Douglas Hospital’s movie series wraps up with the screening of Shrek
Montreal, May 26, 2006 –Bathing suits and mirrors aren’t a good combination. In fact, most of us do not enjoy the task of shopping for this summer accessory. Yet, we can acknowledge the bulges and still enjoy the sun. However, this isn’t the case for all. For many body image and poor eating habits are dangerous obsessions, making eating disorders the third most common chronic illness in adolescent girls.
While it may not be a documentary about the repercussions of binging and fasting, the Hollywood animated feature Shrek packs a serious message about body image in its comic story about an ogre. This film will cap off the final installment in a series of five free movie nights dealing with mental health, called Frames of Mind and organized by the Douglas Hospital.
“Eating disorders are complex issues and we have to be cautious when we start drawing conclusions,” says Director of the Douglas’ Eating Disorder Program, Howard Steiger, PhD, who will be one of two experts on hand for discussion period following the film. “Biological, social, developmental, and psychological factors all contribute to this process.”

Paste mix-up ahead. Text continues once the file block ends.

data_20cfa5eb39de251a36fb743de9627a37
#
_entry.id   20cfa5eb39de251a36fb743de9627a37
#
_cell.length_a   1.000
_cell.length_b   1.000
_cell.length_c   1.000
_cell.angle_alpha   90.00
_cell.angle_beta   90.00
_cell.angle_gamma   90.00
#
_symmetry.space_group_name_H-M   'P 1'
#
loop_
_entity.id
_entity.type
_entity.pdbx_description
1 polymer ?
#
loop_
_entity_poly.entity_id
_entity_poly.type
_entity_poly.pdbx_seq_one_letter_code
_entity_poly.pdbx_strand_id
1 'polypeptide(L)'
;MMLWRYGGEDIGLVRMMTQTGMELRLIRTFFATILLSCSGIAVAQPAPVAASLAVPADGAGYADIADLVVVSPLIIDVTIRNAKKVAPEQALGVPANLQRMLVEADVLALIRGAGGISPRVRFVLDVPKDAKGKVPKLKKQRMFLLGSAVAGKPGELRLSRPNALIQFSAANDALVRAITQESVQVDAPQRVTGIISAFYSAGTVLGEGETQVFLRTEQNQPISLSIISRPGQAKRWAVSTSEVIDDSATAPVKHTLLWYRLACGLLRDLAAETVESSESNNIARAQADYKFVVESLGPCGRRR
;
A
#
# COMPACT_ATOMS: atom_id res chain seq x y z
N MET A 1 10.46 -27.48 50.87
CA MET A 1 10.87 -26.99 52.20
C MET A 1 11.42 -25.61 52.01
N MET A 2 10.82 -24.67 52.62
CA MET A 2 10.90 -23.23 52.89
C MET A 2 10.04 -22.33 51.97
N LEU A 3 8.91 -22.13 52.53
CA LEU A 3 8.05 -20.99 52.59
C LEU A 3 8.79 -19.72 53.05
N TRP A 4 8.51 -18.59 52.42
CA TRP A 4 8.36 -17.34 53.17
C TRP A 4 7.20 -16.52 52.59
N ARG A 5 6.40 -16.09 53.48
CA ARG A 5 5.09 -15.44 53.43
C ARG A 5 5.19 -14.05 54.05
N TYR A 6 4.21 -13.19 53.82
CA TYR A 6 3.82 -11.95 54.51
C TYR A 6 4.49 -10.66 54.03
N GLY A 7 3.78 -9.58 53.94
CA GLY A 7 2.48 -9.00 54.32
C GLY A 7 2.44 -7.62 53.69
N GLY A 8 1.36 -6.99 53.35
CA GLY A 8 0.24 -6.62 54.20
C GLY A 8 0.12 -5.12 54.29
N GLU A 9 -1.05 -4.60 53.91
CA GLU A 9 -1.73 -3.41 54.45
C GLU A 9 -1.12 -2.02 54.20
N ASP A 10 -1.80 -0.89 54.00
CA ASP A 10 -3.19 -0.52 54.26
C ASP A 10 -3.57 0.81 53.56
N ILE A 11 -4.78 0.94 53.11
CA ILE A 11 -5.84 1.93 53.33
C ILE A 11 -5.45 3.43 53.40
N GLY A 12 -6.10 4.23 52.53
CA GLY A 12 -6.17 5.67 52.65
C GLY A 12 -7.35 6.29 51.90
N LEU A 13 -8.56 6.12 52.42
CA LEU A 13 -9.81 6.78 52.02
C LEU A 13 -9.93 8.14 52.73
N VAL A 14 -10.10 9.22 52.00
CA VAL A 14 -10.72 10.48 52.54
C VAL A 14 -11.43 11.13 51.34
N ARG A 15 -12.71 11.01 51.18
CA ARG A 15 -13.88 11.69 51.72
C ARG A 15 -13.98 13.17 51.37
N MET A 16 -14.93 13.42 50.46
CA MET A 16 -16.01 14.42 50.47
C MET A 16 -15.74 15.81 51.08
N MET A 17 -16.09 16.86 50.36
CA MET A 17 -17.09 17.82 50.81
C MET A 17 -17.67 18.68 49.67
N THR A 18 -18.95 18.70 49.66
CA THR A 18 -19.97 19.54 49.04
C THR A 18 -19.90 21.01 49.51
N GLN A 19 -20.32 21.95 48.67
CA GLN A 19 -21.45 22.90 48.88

Douglas’ Eating Disorders Program is the only large-scale specialized clinical, teaching, and research program involved in the treatment of eating disorders in the province. Howard Steiger’s team has found that eating disorders involve a variety of explanatory factors, including genetics in combination with too much dieting.
Mimi Israël, MD, psychiatrist-in-chief at the Douglas Hospital, will also be on hand at the screening. “Sometimes a light-hearted story can be the best vehicle to open up a conversation about the difficult issue of eating disorders,” said the award-winning physician, who is also an attending psychiatrist for the Eating Disorders Program.